The assessment of compliance and performance audits covered all phases of the audits – strategic and operational planning, audit methodologies and their application, implementation of audit recommendations, as well as quality control and quality assurance system. The main reference tool used in the peer review was the Performance Measurement Framework (PMF). The Peer Review report was presented to the Council of the SAO on 14 December 2022.

As a result of this Peer Review, the SAO obtained an independent assessment of its performance and compliance with international standards and good practices. This assessment also provided recommendations for further developments needed.

In order to provide an objective and qualitative assessment, peers organised meetings and interviews with representatives from the Public Expenditure and Audit Committee of the Parliament, as well as with representatives of institutions and organisations where SAO audits have taken place, and which were included in the Peer Review sample.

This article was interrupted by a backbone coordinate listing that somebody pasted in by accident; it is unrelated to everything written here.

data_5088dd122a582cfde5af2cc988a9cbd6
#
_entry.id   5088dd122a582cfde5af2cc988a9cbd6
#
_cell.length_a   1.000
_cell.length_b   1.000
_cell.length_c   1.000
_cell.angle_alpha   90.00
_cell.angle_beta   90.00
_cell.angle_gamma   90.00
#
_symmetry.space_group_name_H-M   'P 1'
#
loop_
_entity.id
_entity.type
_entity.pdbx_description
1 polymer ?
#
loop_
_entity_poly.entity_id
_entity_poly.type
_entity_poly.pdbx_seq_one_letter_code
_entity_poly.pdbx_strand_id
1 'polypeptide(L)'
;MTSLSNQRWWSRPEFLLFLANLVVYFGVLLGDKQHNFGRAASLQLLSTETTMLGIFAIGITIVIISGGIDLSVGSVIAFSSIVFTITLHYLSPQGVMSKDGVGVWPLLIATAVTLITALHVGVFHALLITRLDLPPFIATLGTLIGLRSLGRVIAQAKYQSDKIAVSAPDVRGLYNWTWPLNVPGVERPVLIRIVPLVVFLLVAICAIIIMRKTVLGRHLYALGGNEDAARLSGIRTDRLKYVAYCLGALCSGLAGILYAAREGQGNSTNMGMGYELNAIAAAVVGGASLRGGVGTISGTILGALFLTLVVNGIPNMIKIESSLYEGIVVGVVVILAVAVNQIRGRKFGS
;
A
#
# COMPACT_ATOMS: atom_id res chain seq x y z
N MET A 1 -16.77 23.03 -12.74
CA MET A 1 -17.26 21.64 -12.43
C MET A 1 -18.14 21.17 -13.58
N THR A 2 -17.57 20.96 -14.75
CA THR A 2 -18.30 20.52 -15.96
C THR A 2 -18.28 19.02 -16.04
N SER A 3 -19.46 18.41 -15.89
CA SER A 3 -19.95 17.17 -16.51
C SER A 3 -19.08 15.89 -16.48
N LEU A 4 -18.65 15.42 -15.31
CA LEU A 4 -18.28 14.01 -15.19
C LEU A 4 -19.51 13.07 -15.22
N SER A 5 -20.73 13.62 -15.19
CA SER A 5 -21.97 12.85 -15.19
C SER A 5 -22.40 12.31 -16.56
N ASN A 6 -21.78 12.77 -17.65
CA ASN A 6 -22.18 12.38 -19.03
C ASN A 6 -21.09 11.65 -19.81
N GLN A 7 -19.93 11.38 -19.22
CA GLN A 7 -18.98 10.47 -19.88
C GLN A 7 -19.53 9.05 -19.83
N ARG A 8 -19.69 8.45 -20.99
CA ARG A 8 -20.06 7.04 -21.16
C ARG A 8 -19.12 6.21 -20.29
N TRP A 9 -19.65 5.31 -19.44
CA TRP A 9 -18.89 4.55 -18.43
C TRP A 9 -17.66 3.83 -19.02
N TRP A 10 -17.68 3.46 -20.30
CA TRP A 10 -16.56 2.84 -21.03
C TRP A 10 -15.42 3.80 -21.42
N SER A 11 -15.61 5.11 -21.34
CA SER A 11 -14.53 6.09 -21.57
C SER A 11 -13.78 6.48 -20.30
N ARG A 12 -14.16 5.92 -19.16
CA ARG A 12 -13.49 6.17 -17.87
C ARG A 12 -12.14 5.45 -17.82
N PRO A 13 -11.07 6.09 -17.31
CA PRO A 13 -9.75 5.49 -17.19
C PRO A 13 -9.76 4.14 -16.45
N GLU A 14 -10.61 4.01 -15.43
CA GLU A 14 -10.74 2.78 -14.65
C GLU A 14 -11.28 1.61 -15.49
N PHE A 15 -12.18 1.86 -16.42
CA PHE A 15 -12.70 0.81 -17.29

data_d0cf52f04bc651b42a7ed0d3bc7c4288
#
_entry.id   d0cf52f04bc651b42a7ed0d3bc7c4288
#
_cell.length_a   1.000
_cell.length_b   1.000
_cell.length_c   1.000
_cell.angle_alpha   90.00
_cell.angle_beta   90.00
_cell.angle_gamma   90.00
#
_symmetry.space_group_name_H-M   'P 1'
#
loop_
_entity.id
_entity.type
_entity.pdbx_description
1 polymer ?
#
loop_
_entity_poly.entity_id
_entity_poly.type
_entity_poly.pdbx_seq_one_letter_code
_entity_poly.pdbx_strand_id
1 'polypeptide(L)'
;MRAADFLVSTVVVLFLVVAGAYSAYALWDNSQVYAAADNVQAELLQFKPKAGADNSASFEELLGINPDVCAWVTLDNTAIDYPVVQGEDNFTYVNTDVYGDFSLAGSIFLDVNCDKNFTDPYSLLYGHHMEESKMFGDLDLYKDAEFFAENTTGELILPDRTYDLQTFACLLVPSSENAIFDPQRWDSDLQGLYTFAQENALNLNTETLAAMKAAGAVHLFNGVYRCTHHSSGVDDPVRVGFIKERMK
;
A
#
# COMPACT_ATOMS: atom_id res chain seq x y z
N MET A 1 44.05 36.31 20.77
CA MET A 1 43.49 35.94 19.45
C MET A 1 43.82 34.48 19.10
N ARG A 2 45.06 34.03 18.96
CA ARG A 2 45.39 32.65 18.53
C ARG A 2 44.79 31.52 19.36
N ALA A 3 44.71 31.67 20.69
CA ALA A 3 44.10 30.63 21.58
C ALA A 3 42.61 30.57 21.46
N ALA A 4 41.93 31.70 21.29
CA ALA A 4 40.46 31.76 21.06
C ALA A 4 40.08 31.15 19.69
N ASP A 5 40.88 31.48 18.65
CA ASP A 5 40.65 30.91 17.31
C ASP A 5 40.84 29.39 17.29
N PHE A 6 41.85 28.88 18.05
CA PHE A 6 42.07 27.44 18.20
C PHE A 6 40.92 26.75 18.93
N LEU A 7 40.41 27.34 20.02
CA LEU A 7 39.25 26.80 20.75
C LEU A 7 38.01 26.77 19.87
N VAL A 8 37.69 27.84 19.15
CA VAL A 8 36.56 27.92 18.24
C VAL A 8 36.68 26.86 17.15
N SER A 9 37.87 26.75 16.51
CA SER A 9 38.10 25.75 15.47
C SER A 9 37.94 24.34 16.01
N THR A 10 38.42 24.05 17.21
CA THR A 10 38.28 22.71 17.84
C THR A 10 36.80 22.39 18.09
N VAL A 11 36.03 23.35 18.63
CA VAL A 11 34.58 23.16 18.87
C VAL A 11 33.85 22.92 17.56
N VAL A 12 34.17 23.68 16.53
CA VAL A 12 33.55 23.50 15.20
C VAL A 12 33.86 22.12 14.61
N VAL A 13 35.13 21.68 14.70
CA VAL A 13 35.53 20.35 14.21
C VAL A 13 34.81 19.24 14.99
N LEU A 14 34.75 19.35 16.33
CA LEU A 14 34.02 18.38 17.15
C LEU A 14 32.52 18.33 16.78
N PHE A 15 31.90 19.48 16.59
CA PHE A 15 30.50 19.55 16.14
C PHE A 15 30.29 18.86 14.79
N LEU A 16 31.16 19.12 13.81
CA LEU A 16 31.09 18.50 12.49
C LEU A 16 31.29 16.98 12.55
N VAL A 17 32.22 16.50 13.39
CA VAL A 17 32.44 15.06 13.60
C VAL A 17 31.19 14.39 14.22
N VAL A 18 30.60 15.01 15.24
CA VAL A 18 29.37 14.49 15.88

The Peer Review experts generally welcomed the initiatives launched by the SAO for the development of the institution, as well as the support provided to the experts for a qualitative assessment. The SAO is a modern development-oriented institution, the operation of which fully complies with international standards of supreme audit institutions (ISSAIs).

Key recommendations:

  • Performance audit status: the peers encourage further internal strengthening of the principle by giving strategic priority to performance audits — with regard to the resources to be allocated to them, defining audit topics and plans, as well as providing training (including certification and specialisation). This coincides with the objectives of the SAO strategy for 2022-2025.
  • Materiality: experts call for increased attention to be paid to “materiality” when planning and conducting audits in order to focus resources on study on key issues that have a greater impact on public sector performance and quality of work.
  • Balance between trust and control: experts call for a balance to be found for a highly regulated and control-oriented environment, taking into account the maturity of the institution.

Peer Review Report